Smart money says to bet on Ennio Morricone for his score for The Hateful Eight, Lady Gaga for her song from The Hunting Ground, and Emmanuel Lubeski for an unprecedented third Best Cinematography Oscar in a row, this one for The Revenant. Amy will probably win Best Documentary Feature. MMFR and The Revenant will fight over most of the technicals, though The Big Short has a decent chance of winning Best Editing.

The Supporting Performance categories are more of a scramble. The only real shock in Supporting Actress would be if the award went to Rachel McAdams, the only nominee from a Best Picture nominee (Spotlight). That’s the opposite of conventional Academy logic, where voters are presumed to see and favor, at best, only the BP nominees. If Carol had earned its widely expected BP nod, Rooney Mara would be considered a much stronger contender, but pundits are more excited about possibilities for Jennifer Jason Leigh (her first nomination, which is a crime) for The Hateful Eight, Kate Winslet for Steve Jobs (“Leo+Kate4ever!!!”?), and the modest favorite, Alicia Vikander for The Danish Girl.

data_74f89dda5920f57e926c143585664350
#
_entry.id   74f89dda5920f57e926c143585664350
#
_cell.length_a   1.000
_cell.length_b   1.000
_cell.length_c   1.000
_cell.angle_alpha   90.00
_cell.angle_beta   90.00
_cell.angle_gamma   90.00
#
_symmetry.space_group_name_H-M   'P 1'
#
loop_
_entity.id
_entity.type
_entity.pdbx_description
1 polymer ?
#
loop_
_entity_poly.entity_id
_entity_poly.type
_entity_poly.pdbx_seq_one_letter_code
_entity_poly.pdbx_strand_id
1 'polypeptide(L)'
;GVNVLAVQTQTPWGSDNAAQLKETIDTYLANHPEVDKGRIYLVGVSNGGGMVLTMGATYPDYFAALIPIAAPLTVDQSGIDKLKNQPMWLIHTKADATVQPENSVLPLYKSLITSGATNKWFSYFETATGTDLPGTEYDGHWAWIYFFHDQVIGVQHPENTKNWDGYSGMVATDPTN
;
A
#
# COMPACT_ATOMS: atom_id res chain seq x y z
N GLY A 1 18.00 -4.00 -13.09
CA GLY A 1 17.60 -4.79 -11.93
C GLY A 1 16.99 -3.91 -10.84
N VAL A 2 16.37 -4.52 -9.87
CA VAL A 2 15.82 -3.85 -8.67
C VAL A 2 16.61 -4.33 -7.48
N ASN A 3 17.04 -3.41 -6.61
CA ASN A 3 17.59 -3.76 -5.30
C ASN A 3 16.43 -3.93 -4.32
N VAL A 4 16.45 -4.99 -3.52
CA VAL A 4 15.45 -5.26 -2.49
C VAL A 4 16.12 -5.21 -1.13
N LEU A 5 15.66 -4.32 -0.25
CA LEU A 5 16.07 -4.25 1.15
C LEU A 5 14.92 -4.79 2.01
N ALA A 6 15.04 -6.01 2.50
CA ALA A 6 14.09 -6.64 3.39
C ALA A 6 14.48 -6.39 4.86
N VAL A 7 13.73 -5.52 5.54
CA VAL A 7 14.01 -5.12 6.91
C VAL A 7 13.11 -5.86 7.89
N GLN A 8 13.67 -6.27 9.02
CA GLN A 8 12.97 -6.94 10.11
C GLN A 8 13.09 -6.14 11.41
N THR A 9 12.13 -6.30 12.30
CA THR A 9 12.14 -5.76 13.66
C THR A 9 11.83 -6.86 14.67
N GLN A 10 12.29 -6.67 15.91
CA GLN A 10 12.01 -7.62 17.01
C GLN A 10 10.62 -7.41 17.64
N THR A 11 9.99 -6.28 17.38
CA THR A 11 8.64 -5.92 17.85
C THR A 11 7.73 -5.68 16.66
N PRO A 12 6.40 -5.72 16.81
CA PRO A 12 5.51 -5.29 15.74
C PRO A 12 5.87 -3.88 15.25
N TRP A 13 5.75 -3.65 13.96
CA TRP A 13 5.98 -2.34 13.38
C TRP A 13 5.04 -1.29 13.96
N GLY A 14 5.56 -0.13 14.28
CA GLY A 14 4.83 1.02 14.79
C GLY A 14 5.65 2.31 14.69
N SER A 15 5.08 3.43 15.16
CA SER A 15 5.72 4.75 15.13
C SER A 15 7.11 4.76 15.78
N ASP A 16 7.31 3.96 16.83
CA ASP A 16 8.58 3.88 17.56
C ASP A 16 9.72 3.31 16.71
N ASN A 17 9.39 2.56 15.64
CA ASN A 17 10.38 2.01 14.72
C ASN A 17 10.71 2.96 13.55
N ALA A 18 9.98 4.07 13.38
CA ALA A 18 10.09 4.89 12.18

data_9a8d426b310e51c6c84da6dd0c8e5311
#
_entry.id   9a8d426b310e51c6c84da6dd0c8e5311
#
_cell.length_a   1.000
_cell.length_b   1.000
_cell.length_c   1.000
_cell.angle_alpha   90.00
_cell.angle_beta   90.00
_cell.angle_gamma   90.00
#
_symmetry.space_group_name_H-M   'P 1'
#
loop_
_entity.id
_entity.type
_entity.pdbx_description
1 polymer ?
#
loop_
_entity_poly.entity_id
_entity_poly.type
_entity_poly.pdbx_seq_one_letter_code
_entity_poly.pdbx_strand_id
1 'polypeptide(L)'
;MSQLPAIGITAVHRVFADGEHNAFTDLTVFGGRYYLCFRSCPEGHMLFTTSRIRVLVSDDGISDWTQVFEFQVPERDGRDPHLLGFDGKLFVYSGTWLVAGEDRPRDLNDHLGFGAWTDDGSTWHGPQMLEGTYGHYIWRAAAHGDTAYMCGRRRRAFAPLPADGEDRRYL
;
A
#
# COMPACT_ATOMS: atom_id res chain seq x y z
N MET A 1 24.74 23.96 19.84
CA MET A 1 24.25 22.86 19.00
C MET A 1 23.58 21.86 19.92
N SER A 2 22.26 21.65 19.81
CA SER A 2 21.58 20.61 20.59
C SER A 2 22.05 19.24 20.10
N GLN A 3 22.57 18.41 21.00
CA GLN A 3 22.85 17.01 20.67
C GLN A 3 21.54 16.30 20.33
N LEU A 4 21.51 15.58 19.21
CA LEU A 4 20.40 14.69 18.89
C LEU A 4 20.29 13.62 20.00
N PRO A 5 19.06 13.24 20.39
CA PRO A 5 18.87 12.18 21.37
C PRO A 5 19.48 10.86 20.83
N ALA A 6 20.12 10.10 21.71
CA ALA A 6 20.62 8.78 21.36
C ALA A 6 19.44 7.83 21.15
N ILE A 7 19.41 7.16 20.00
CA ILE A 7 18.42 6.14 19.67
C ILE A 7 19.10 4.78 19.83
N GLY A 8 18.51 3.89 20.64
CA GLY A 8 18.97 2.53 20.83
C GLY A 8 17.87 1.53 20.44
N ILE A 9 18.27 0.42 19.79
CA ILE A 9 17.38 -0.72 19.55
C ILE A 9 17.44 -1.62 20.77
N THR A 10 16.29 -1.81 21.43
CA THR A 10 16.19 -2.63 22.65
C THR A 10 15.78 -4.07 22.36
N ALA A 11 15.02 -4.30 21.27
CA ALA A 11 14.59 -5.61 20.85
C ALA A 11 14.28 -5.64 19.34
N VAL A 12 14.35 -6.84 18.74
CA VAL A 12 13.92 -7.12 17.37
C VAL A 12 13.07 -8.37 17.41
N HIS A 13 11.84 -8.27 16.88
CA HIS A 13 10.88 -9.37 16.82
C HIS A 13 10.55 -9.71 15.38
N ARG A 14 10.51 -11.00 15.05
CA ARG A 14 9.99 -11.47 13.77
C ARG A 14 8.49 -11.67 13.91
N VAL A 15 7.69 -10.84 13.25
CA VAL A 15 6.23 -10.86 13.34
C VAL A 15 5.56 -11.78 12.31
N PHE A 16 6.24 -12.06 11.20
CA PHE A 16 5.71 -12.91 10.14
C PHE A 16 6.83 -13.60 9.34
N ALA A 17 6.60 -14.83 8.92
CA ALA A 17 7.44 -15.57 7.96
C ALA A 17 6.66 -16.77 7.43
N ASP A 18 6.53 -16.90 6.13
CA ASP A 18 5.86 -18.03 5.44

BridgeOfSpies_glienicke bridge

Supporting Actor has the same reversed internal logic – the likeliest winners are the furthest from the BP circle – but with the added twist of twisting the Best Picture race. The only nominee from a non-BP nominee is Sylvester Stallone from Creed, whose odds remain strongest, based on ye olde “lifetime achievement” logic. Second-most-likely is Mark Rylance, whose Bridge of Spies technically is a BP nominee, but one with zero chance of winning. The other three nominees are each riding one of the race cars in the night’s big three-way heat, and if one of these actors were to triumph early in the evening – Christian Bale for The Big Short, Tom Hardy for The Revenant, or Mark Ruffalo for Spotlight – the pundits would leap to Twitter to “evolve” their predictions one last time.

For liberal Democrats, the once-unlikely prospect of a 3-way battle for the Republican nomination that may go all the way to the convention (between Ted Cruz, Marco Rubio, and Donald Trump) is cause for celebration. For Oscar watchers (who surely share significant Venn Diagram space with liberal Democrats), the once-unlikely reality of a 3-way battle for Best Picture should be considered only slightly less cause for celebration, the most uncertain Best Picture outcome since at least 2000. Pop the popcorn, figurative and literal, and settle in this Sunday evening. And speaking of the Oscar night menu, if the pundits have to eat humble pie, that’s just icing on the cake.